So, twenty six years after the demise of Margaret Thatcher, the UK is once again to have a female Prime Minister. The Tory Party, so often portrayed as the bastion of traditional conservativism, made up of Bullington Club toffs, has once again created the opportunity to position itself as a progressive, modern political force.
On paper, Theresa May looks like a shoe-in. An MP since 1997 she held a range of positions in the Shadow Cabinets of William Hague, Iain Duncan Smith and Michael Howard before being made Home Secretary after the 2010 general election. She is widely regarded as one of the most successful Home Secretaries, a position which has been a graveyard for many politicians before her. Compare and contrast that to Andrea Leadsom, a relative novice having only been an MP since 2010, and never having served in Cabinet. The parliamentary party has given Theresa May an overwhelming vote of confidence with 199 MPs backing her against 89 for Andrea Leadsom.
But it would be unwise to see this as a one horse race. There are a number of features about Andrea Leadsom that will appeal to Conservative Party members. She supported Brexit, while Theresa May did not. She’s a practicing Christian, favours a return of fox hunting and is deeply sceptical about gay marriage, and is, crucially, endorsed by Boris. Many Conservative Party members will favour these qualities. Indeed, rumours abound that supporters of Theresa May in the parliamentary party were sufficiently concerned about Andrea Leadsom that there was tactical voting to help Michael Gove get through to the final ballot of the party membership, the reasonable calculation thus being that Michael Gove would have little chance of being elected. Clearly, such tactics failed.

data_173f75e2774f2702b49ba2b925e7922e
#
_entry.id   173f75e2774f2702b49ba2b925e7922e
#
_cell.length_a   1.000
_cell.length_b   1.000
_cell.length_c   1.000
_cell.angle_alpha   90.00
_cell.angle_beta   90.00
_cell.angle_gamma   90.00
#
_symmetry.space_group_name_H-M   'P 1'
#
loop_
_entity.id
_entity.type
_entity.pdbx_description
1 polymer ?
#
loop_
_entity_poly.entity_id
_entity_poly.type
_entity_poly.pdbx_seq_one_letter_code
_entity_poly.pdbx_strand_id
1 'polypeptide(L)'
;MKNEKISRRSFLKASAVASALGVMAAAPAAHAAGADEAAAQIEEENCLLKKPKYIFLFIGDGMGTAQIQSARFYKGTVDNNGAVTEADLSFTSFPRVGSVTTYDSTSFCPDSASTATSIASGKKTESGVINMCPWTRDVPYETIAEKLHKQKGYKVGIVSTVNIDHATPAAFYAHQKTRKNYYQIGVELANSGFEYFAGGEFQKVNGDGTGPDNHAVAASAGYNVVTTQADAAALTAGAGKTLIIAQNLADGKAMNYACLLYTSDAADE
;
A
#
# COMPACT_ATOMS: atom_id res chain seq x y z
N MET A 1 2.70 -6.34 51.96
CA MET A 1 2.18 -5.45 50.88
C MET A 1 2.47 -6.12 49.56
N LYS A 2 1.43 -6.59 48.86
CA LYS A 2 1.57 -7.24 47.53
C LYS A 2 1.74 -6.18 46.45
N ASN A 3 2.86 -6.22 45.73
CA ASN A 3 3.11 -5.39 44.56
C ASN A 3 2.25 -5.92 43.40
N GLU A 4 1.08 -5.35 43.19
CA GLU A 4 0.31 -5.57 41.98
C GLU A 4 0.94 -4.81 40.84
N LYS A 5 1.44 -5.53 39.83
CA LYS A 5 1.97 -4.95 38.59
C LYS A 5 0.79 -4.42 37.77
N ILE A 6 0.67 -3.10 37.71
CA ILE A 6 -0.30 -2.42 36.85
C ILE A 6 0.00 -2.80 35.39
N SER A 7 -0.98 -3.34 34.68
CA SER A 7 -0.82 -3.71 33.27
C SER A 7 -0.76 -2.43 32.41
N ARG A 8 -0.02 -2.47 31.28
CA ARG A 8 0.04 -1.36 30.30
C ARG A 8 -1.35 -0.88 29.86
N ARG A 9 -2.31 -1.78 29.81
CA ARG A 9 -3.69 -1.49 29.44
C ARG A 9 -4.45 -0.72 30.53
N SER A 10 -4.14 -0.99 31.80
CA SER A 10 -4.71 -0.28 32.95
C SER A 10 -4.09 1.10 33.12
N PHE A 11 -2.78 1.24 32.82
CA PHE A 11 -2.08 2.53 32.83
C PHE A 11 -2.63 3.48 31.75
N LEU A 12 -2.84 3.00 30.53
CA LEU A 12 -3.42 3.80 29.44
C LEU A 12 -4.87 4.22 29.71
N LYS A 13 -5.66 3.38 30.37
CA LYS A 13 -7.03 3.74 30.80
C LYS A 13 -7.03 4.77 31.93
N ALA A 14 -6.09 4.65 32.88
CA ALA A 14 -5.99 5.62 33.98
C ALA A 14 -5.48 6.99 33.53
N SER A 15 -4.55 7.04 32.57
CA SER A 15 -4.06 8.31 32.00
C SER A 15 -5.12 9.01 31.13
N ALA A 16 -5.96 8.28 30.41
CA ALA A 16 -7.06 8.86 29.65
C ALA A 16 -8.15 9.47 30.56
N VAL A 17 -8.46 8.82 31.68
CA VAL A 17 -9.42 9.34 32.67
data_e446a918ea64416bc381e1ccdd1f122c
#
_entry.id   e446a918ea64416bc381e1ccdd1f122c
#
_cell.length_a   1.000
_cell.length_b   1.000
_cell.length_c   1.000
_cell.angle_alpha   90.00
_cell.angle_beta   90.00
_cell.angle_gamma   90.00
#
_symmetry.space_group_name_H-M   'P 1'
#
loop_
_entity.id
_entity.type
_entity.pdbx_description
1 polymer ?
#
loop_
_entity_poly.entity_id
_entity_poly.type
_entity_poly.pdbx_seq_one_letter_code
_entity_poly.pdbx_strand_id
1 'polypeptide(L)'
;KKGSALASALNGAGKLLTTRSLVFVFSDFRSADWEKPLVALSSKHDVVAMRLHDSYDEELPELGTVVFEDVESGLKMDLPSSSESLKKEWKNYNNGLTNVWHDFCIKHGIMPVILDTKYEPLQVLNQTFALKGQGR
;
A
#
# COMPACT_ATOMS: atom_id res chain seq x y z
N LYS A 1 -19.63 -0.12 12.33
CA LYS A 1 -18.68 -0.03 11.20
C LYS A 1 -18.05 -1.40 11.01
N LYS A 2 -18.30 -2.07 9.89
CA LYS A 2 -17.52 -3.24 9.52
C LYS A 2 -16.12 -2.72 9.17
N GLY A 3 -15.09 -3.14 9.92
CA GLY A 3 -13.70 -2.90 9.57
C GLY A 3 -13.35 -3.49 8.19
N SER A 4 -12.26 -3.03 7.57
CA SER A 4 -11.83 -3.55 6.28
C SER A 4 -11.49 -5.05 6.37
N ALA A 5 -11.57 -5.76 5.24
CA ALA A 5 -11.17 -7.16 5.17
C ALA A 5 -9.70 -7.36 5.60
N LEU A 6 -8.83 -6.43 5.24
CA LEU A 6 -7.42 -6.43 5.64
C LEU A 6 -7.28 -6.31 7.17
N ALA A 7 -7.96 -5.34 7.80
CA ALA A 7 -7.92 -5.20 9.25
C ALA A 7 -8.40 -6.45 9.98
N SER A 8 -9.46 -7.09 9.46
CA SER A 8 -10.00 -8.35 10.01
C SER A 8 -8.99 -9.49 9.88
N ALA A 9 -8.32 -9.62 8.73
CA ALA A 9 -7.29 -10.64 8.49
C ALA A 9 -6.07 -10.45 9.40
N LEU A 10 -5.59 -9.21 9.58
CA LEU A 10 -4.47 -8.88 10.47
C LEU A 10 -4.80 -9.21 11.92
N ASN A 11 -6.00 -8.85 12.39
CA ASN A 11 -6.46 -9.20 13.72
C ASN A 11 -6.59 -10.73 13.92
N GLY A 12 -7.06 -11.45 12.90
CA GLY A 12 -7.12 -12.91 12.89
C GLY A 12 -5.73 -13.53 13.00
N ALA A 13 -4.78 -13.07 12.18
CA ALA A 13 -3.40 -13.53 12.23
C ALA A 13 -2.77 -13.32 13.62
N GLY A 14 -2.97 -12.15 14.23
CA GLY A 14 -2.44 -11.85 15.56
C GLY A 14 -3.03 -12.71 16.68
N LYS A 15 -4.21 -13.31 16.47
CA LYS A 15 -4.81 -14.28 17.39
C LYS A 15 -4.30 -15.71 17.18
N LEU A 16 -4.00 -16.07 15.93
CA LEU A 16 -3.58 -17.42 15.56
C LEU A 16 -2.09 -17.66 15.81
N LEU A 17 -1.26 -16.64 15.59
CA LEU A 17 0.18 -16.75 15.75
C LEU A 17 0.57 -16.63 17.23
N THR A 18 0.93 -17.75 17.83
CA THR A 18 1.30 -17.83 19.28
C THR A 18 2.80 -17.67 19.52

If Andrea Leadsom does get elected we would have the bizarre situation where the leaders of both the Conservative and Labour Parties do not have the majority support of their parliamentary colleagues, an event without precedent in recent memory.
Having got through the parliamentary stages of the leadership contest in just a week we now have the prospect of a two month hustings campaign as both Theresa May and Andrea Leadsom seek to gain the support of the party membership. This is going to feel like a long two months. Still, come September, the first challenge for the new PM will be to compose a Cabinet and wider ministerial team that can quickly reunite the party after what has been a deeply bruising and divisive few months. But perhaps their most important immediate task will to be to avoid the label of “Margaret Thatcher Mark Two”.
And the chances of a snap general election? While both candidates have said they won’t hold an election, it would be unwise to rule anything out in these turbulent political times.